Unusual Beaches of the World

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Travel Features >> Unusual Beaches of the World

Unusual Beaches of the World

March 15, 2012

We have rounded up a list of some unusual beaches of the world ~ beaches that are red, green, purple – even black! And then there are some that are quirky. And you always thought a good beach was supposed to be silvery silken sands beneath your toes with the blue, blue waters lapping the shoreline. As you will see life is not always a beach! Read on …

Chandipur Beach, India
Twice a day, an unusual phenomenon takes place at the beach in Chandipur located on the east coast of India. The sea recedes upto 5 kms – yes , you read that right - 5kms! And when the waters ebb the shores beneath become a hunting ground for pretty seashells, unusually shaped driftwood and lots of little red crabs. It’s an amazing sight to see the sea backing off and then after a while coming in again.

Glass Beach, Fort Bragg, CA, USA
Have you ever walked on a glass beach? Drive out a few hours north of San Francisco, along the coastline to Mendocino county to Fort Bragg and see how a former dumping ground has been transformed into something quite beautiful. In 1967 the local authorities decided to do a clean up act here and what we see today is a carpet of little pieces of coloured glass glinting in the sun making the Glass Beach a very pretty picture indeed. Years of pounding by the crashing waves have rounded off all the edges on the glass pieces, so there is no chance of your feet getting cut. It’s a beautiful and unusual sight, so do admire, but do not collect the polished glass pieces to take back home as Glass Beach is part of MacKerricher State Park and therefore a protected area .

Harbor Island, Bahamas
Yes, pink is the colour of the sands on the three mile long beach on this island in the Bahamas. Rated as one of the best beaches in the Bahamas, the sand gets its baby pink colour from bits of broken shells and coral. The sand is tightly packed on this 100 feet wide beach which is perfect for jogging and sun bathing. During the day go scuba diving or snorkel in the crystal clear warm waters and in the evening watch the sky turn a blushing pink while the sun fades away into the night.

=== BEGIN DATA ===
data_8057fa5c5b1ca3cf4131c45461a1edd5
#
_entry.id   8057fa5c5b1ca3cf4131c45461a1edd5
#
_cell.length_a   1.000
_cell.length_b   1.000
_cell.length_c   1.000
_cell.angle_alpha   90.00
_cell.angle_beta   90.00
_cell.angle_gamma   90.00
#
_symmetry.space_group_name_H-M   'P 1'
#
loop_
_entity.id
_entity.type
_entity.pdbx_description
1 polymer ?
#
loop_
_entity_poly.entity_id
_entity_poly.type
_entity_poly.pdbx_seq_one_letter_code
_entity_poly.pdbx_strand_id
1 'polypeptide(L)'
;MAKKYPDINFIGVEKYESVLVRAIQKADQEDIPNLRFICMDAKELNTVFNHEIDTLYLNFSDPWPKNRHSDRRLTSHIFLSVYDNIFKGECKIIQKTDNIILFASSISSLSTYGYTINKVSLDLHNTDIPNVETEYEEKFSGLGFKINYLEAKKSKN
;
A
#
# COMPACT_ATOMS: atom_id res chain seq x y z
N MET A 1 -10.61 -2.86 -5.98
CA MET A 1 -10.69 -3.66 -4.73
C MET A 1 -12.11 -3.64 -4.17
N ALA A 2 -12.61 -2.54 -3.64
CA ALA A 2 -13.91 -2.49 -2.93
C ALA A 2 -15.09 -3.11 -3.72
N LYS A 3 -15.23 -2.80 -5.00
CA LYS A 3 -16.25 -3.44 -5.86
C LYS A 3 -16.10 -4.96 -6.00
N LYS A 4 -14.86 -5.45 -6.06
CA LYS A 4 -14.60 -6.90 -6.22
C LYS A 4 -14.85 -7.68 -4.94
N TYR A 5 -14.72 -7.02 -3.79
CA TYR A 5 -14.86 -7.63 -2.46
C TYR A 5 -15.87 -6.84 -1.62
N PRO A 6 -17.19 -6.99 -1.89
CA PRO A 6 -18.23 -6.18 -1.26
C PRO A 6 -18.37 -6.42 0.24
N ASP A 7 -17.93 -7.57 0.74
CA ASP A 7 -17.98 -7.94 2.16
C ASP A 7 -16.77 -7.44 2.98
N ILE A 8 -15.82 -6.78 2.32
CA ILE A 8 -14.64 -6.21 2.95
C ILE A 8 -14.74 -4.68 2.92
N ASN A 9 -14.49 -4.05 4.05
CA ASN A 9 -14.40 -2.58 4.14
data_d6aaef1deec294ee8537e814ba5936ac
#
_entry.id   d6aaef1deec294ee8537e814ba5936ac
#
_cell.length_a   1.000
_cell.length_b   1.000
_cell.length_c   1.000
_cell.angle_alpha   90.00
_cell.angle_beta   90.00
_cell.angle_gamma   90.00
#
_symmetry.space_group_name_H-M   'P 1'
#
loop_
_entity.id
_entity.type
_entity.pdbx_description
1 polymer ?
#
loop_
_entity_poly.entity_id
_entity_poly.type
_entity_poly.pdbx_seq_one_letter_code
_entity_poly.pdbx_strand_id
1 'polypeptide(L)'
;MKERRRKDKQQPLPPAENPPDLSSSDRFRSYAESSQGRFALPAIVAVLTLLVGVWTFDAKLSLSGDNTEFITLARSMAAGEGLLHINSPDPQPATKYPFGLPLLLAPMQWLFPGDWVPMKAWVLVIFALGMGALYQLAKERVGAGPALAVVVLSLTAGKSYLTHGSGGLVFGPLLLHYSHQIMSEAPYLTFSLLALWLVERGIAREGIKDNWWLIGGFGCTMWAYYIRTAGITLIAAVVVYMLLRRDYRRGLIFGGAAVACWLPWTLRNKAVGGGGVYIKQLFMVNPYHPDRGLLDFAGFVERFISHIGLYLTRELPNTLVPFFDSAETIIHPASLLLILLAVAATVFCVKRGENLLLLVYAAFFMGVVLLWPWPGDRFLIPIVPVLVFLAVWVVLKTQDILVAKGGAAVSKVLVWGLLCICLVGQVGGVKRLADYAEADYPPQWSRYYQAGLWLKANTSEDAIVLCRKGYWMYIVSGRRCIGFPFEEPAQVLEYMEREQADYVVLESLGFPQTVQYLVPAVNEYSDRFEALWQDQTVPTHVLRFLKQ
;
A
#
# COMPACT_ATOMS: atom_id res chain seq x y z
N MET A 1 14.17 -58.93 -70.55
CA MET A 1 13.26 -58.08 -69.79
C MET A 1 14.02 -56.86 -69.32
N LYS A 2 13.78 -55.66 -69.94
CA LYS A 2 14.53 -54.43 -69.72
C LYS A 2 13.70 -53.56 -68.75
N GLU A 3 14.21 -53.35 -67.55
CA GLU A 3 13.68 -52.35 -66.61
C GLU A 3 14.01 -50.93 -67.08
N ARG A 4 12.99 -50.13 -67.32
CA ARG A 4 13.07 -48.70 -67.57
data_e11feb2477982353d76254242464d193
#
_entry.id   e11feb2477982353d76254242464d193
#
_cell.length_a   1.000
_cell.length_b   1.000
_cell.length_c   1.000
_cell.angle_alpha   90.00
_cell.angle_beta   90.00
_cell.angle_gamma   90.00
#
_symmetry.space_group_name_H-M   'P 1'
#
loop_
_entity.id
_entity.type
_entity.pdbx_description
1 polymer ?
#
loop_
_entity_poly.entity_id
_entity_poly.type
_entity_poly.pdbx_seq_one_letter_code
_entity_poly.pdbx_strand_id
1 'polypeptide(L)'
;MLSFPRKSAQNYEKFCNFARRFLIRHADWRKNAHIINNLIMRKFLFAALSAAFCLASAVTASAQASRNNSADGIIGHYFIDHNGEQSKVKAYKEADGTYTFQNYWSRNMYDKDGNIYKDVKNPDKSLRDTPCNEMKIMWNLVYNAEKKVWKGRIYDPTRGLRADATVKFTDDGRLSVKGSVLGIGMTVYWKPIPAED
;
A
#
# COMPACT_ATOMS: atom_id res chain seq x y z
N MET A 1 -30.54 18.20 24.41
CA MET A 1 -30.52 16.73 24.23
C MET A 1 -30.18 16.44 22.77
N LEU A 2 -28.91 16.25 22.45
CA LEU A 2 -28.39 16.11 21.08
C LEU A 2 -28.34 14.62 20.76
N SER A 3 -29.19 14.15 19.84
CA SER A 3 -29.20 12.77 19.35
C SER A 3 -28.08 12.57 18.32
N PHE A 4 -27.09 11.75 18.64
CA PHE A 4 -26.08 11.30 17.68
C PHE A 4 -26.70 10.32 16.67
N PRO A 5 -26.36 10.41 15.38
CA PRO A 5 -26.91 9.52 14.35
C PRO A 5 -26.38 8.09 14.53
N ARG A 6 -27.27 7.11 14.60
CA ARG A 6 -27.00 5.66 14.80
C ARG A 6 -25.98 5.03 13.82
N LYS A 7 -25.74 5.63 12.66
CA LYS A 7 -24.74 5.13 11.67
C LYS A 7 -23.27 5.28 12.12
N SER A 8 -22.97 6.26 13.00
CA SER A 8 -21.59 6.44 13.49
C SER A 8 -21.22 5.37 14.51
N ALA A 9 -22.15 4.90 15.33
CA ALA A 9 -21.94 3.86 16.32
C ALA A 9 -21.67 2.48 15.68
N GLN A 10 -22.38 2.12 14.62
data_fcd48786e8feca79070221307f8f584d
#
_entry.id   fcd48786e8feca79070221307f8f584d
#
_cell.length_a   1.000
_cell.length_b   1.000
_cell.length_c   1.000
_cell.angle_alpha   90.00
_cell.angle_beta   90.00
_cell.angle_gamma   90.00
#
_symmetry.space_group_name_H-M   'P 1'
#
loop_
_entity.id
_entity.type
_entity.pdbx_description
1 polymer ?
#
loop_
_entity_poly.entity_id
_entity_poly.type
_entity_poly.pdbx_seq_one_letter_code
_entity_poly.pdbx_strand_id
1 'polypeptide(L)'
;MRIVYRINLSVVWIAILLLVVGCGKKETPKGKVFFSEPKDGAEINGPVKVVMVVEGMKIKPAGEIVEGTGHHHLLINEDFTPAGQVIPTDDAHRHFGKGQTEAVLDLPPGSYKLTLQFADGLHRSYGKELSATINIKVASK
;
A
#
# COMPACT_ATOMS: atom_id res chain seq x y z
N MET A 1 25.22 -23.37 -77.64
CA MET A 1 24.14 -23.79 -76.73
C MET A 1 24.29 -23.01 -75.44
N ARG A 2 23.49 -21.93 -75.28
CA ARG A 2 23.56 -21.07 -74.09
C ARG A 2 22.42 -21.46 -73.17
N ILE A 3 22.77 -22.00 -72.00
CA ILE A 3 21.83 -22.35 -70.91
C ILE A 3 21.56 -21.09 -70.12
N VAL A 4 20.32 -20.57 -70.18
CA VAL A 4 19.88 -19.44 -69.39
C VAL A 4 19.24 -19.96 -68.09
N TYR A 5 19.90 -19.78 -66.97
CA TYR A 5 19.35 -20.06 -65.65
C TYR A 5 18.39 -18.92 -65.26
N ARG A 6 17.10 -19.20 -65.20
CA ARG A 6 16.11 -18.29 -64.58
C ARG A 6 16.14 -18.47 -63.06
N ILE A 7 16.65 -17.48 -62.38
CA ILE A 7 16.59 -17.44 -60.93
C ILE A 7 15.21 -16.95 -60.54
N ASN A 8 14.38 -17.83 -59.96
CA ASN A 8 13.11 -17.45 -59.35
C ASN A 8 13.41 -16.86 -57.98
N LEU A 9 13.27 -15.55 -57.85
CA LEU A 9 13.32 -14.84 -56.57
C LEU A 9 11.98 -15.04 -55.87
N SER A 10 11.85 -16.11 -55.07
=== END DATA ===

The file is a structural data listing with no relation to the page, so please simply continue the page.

Hot Water Beach, New Zealand
Fancy having a dip in a warm ocean? Just head to Hot Water Beach on the Coromandel coast of New Zealand. Be sure to bring your spade or shovel along so that you can dig a small pool for yourself to soak in some hot water that bubbles up from natural hot water springs below. This unusual phenomenon happens two hours either side of the low tide, and what makes it so amazing is that with the change in tide the pools get washed away and the high tide flattens the beach surface, till newcomers once again dig their own personal spas in the sand.

One word of caution: if you plan to swim in the waters here do so only between the flags, which mean that there is a Life Guard Service on patrol. The rip tides are here are pretty dangerous so enter the water only if you are a strong and experienced swimmer.

Hyams Beach, NSW, Australia